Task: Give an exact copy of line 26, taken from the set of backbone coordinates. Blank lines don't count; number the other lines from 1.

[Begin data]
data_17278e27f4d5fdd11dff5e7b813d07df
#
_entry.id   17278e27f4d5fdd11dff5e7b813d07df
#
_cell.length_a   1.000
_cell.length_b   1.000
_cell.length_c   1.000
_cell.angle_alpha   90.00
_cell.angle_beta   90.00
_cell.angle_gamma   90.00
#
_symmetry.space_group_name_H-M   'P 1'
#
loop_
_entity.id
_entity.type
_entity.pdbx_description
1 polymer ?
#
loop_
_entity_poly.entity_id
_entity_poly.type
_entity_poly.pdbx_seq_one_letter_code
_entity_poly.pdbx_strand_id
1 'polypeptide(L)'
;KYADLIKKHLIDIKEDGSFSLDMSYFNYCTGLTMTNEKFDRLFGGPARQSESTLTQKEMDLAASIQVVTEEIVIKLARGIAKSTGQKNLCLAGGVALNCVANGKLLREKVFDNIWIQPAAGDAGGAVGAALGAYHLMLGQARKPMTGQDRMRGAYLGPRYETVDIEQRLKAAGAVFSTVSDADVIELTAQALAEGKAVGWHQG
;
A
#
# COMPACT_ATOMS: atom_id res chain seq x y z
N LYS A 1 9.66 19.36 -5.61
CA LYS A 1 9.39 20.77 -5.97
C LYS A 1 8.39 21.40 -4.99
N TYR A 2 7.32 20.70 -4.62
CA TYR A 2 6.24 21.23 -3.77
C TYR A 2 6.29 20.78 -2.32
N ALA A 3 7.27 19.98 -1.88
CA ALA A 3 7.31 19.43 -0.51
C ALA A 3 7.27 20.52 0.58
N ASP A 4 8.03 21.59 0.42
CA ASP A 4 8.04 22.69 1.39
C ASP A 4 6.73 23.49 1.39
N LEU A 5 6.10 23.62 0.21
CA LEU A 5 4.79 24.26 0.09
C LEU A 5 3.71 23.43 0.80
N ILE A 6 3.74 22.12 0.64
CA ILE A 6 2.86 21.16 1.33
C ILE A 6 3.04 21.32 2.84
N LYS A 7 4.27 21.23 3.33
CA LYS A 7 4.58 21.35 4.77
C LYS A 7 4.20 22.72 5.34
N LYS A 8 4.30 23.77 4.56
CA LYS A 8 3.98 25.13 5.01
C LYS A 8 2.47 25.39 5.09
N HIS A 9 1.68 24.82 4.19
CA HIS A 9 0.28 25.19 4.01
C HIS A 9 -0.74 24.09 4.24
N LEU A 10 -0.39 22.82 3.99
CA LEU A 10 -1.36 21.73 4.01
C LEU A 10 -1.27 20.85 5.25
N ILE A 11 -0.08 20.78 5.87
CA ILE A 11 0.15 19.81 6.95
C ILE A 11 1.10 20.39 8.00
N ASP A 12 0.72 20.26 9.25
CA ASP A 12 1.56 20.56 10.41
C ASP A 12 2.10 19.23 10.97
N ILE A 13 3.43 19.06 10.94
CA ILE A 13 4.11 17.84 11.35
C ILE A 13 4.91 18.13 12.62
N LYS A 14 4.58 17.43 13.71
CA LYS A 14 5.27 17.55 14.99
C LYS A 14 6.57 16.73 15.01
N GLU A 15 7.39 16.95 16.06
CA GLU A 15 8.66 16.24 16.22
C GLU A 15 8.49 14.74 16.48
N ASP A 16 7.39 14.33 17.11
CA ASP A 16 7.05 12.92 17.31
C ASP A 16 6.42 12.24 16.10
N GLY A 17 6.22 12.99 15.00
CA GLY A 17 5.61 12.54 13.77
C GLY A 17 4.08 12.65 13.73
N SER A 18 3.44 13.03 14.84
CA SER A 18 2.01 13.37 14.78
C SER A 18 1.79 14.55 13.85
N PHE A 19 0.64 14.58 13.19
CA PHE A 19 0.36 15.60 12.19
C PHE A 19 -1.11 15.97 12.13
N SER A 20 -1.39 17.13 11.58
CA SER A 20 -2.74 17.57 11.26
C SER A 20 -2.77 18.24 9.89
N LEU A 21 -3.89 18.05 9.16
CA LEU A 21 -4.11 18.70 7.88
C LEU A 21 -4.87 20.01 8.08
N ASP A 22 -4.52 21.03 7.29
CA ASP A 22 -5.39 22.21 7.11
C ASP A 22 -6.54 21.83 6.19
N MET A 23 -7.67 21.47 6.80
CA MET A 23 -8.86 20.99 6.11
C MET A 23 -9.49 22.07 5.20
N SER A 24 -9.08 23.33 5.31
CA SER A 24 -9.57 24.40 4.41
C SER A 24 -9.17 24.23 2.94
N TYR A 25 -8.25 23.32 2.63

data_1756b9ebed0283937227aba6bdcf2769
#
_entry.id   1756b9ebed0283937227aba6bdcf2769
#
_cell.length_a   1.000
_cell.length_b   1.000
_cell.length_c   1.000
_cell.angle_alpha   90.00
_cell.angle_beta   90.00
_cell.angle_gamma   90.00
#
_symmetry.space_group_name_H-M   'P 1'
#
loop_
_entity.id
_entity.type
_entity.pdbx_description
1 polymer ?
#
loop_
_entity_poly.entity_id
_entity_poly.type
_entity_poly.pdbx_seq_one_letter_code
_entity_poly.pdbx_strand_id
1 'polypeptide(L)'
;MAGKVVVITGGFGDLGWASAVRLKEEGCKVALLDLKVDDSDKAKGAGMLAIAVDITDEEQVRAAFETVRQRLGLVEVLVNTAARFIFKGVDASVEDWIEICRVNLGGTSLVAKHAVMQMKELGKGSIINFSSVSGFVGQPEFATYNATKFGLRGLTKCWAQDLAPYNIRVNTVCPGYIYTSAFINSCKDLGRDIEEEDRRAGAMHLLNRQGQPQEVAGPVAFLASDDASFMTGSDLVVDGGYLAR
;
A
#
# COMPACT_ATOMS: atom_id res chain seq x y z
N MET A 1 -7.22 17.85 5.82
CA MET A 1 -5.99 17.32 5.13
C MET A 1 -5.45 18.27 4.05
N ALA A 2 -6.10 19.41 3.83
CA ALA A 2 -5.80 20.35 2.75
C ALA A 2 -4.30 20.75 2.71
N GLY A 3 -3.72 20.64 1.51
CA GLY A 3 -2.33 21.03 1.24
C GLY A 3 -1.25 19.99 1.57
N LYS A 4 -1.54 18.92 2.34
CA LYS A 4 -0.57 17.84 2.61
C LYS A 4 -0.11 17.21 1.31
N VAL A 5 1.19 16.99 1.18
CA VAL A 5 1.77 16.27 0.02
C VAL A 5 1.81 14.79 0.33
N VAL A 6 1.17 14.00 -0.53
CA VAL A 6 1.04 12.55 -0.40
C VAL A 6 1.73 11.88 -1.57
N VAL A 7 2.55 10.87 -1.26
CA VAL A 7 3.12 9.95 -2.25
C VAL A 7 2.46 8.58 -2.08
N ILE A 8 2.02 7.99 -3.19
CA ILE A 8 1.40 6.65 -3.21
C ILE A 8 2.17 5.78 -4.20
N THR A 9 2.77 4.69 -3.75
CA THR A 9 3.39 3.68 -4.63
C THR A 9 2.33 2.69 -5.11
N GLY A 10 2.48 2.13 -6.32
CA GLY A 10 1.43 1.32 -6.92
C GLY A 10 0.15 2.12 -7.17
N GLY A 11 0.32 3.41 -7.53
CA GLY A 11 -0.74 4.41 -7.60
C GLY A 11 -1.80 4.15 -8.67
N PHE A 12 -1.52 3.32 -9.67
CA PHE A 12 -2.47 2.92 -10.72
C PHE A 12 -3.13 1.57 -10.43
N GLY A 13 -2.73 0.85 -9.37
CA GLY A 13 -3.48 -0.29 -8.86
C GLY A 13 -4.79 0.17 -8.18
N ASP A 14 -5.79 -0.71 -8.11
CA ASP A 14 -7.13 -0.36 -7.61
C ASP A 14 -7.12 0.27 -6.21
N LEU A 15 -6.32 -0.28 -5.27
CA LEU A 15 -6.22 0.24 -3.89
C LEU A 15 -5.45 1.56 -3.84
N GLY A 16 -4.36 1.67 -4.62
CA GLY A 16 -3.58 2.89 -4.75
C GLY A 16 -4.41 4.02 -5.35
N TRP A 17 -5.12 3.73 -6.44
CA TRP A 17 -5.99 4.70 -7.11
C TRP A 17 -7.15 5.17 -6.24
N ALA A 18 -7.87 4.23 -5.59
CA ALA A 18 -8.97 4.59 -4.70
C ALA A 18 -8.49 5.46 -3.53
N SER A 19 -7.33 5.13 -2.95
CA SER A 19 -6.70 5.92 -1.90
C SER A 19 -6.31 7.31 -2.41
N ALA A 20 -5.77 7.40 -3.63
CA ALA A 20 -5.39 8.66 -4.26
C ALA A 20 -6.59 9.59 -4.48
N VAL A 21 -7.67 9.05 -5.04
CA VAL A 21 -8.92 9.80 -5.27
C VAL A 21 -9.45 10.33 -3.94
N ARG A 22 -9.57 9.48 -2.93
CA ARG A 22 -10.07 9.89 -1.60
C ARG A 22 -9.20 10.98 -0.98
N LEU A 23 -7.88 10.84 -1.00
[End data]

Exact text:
;KYADLIKKHLIDIKEDGSFSLDMSYFNYCTGLTMTNEKFDRLFGGPARQSESTLTQKEMDLAASIQVVTEEIVIKLARGIAKSTGQKNLCLAGGVALNCVANGKLLREKVFDNIWIQPAAGDAGGAVGAALGAYHLMLGQARKPMTGQDRMRGAYLGPRYETVDIEQRLKAAGAVFSTVSDADVIELTAQALAEGKAVGWHQG